Tell me a little about your career path and what led you to become the President and CEO of The Greater Clark Foundation. How do these experiences inform your work in philanthropy?
I’ve held a lot of different positions in my career in local government, the nonprofit sector, the for-profit sector, and philanthropy. The common theme with all of these positions is that I started something from scratch or took something to a new place, and all were related in some way to health and community development.
The Greater Clark Foundation is a health legacy foundation – our assets came from the sale of our local hospital in 2010. I took the position in 2012 after being recruited by a headhunter. I had a background that was a bit in healthcare, a bit in hospitals, and a bit in philanthropy. It took about a year to get the foundation off the ground. Nobody in the community had been on a foundation board before, so it required teaching people what it means to be on a foundation board, which is similar to being on a nonprofit board, but not the same. That was a really interesting process and it continues to be. I consider us to be a very young foundation. Each year is new, because it’s the first time we’ve done it.
My true calling in life is helping people understand that as individuals we all have power, and we have to get in touch with our power and stop giving it away to other people. So, the idea that I could be a part of a small community in a part of the country that I feel passionately about and be building something that I believe is going to make the community more resilient over time was pretty powerful to me. The Greater Clark Foundation’s asset size is pretty small relatively speaking, but it’s pretty large on a per capita basis, and so that was enticing in terms of thinking strategically about how we could invest assets and really contribute to growing the region – not just the Greater Clark region where we fund, but the whole Appalachian region.Read more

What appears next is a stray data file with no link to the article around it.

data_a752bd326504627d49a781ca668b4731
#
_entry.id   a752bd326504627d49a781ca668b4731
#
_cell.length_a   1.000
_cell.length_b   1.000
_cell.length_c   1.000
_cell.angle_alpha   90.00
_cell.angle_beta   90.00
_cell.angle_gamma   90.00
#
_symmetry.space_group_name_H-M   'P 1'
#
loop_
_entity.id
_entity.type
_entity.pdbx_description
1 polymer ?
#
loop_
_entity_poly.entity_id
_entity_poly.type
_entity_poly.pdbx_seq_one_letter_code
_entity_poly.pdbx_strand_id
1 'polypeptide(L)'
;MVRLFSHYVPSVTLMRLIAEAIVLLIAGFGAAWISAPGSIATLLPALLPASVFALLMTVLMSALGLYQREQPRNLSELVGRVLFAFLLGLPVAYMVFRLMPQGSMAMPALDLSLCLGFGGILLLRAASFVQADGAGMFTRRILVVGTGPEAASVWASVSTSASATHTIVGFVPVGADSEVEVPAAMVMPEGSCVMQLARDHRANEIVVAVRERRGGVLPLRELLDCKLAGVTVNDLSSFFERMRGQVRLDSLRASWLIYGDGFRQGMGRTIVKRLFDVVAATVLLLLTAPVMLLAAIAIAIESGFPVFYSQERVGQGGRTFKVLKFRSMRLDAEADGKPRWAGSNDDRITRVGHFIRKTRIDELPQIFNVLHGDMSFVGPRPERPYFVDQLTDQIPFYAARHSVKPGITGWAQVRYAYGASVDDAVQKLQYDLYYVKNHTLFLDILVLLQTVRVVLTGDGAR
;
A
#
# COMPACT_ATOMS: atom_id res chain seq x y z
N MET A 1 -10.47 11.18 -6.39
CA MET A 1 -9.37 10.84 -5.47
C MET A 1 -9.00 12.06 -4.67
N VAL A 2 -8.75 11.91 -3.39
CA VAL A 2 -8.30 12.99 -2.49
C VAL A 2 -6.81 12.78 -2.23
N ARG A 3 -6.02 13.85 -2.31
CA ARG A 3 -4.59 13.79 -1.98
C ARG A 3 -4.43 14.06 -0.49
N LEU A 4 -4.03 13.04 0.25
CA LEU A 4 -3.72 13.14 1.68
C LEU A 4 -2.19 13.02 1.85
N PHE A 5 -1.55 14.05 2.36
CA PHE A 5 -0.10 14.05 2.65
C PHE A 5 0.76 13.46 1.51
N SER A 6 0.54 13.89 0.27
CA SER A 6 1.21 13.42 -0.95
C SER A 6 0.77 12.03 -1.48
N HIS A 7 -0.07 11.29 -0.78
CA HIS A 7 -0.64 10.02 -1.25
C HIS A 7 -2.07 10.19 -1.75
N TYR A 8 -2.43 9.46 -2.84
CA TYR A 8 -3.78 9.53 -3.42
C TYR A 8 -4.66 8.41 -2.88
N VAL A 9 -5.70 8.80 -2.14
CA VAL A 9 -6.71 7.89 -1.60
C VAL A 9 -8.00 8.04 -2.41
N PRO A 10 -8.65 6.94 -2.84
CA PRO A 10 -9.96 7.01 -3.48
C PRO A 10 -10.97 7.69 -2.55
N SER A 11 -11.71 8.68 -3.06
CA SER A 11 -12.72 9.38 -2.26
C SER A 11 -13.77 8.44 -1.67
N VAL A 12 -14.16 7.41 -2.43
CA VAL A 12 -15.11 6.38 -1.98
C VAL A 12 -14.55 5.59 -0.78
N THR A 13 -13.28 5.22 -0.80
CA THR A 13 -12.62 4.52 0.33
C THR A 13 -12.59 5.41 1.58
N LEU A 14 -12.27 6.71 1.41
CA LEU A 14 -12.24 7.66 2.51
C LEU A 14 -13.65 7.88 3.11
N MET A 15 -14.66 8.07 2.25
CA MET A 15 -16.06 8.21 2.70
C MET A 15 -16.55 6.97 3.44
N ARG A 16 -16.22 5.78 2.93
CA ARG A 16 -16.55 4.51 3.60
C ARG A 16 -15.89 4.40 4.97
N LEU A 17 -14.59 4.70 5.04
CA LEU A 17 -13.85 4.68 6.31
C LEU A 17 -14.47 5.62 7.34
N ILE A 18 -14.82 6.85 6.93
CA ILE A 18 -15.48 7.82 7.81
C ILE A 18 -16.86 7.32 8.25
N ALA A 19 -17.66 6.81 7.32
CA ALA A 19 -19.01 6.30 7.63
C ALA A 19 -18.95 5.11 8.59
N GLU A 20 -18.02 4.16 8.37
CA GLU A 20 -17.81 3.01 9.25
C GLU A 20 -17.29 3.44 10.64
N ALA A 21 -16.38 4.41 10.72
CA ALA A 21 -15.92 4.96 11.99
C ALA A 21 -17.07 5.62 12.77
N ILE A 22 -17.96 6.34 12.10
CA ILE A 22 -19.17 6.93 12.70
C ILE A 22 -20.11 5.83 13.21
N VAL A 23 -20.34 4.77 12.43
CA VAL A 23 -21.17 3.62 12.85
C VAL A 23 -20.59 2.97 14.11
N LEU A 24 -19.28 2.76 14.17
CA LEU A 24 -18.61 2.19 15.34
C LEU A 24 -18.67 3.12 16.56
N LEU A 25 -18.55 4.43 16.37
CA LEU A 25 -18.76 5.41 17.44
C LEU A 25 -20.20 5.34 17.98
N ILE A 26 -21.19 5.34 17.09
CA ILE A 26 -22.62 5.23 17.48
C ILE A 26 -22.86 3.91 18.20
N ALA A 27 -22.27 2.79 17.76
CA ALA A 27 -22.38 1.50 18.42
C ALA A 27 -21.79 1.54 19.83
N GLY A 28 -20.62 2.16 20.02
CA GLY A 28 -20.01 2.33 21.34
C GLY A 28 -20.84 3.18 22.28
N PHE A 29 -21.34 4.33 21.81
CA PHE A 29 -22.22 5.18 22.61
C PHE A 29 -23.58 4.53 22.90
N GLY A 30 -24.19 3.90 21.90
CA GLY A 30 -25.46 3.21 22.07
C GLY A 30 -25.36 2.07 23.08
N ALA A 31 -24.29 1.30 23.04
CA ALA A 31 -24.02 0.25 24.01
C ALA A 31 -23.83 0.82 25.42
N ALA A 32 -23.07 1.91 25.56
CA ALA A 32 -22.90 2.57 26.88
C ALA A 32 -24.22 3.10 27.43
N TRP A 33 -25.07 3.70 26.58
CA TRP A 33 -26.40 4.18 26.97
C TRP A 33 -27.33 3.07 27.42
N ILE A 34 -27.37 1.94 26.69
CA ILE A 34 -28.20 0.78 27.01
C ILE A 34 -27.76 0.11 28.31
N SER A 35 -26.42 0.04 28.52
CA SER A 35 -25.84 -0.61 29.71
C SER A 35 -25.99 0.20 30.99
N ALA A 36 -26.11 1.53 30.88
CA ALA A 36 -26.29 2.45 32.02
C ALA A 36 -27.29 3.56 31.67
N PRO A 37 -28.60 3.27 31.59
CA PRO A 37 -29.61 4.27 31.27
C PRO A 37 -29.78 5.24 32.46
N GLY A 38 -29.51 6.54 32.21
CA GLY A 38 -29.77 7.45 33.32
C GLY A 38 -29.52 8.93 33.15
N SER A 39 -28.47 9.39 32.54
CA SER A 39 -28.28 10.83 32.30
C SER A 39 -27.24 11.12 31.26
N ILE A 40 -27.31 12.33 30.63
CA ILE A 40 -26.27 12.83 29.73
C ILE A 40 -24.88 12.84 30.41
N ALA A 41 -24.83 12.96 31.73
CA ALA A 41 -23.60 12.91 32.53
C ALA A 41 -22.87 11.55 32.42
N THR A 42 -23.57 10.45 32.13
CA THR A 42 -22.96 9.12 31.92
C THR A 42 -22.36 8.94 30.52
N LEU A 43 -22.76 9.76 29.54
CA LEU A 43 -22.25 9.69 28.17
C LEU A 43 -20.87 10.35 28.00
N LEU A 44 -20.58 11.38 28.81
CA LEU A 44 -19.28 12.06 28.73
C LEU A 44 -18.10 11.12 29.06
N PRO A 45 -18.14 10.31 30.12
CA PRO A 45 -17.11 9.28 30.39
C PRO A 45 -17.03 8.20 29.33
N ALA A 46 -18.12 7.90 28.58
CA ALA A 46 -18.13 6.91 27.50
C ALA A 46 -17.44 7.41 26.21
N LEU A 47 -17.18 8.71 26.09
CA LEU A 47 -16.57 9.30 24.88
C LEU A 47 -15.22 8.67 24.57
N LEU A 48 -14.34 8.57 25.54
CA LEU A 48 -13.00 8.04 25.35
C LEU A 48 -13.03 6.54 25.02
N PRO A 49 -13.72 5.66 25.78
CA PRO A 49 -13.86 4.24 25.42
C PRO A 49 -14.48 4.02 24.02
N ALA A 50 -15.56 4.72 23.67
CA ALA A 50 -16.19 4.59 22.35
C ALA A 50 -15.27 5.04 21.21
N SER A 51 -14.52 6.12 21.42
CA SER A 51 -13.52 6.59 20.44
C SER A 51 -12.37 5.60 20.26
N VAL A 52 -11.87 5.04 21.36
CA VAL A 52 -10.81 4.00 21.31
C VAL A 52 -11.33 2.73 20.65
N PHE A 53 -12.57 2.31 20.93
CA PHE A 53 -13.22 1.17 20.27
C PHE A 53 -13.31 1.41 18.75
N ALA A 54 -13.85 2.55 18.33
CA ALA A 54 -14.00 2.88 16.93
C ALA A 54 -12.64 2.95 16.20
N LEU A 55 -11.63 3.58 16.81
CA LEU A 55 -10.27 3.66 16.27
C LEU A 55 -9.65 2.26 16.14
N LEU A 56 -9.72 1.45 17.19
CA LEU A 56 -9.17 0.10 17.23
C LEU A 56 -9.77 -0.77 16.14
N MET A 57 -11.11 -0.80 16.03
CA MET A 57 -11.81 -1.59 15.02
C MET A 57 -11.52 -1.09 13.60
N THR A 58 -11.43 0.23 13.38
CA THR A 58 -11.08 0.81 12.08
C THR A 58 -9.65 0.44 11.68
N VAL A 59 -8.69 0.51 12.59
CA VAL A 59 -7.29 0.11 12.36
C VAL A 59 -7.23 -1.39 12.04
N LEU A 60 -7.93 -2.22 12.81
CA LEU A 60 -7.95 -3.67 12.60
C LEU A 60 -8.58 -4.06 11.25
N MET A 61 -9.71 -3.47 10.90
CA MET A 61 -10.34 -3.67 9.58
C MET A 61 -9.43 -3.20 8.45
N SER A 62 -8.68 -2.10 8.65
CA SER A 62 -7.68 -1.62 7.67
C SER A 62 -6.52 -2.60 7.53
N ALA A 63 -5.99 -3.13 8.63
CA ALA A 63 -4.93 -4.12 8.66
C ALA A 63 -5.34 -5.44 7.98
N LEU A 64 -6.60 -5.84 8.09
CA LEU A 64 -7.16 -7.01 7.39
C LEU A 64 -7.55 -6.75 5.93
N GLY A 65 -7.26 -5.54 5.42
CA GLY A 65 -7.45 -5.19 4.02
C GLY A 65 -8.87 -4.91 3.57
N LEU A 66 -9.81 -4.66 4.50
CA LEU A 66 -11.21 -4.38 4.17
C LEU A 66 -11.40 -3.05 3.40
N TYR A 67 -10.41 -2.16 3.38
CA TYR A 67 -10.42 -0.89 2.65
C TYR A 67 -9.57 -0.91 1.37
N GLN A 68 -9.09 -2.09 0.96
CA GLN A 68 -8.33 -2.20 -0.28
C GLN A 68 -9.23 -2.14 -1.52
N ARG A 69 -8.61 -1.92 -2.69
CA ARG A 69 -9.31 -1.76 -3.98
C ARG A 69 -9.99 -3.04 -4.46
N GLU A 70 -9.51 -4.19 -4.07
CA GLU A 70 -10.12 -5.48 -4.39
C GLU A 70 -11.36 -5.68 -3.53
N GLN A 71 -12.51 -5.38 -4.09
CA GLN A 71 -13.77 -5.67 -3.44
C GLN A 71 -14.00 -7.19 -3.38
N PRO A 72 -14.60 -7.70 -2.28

The 8th Annual Gathering featured an exciting array of activities, panels, and open spaces over three action-packed days. Over 120 participants came together in Abingdon, VA for building relationships and trust, facilitating common understanding of the challenges and opportunities facing Central Appalachia, and fostering cross-sector collaboration to accelerate the Appalachian Transition.Read more
View a slideshow of the activities and events at our 8th Annual Gathering in Abingdon, VA.
There's a great article over at Inside Philanthropy featuring the Appalachia Funders Network called "Which Funders Care About Appalachia, and What Are They Up To?" Check it out!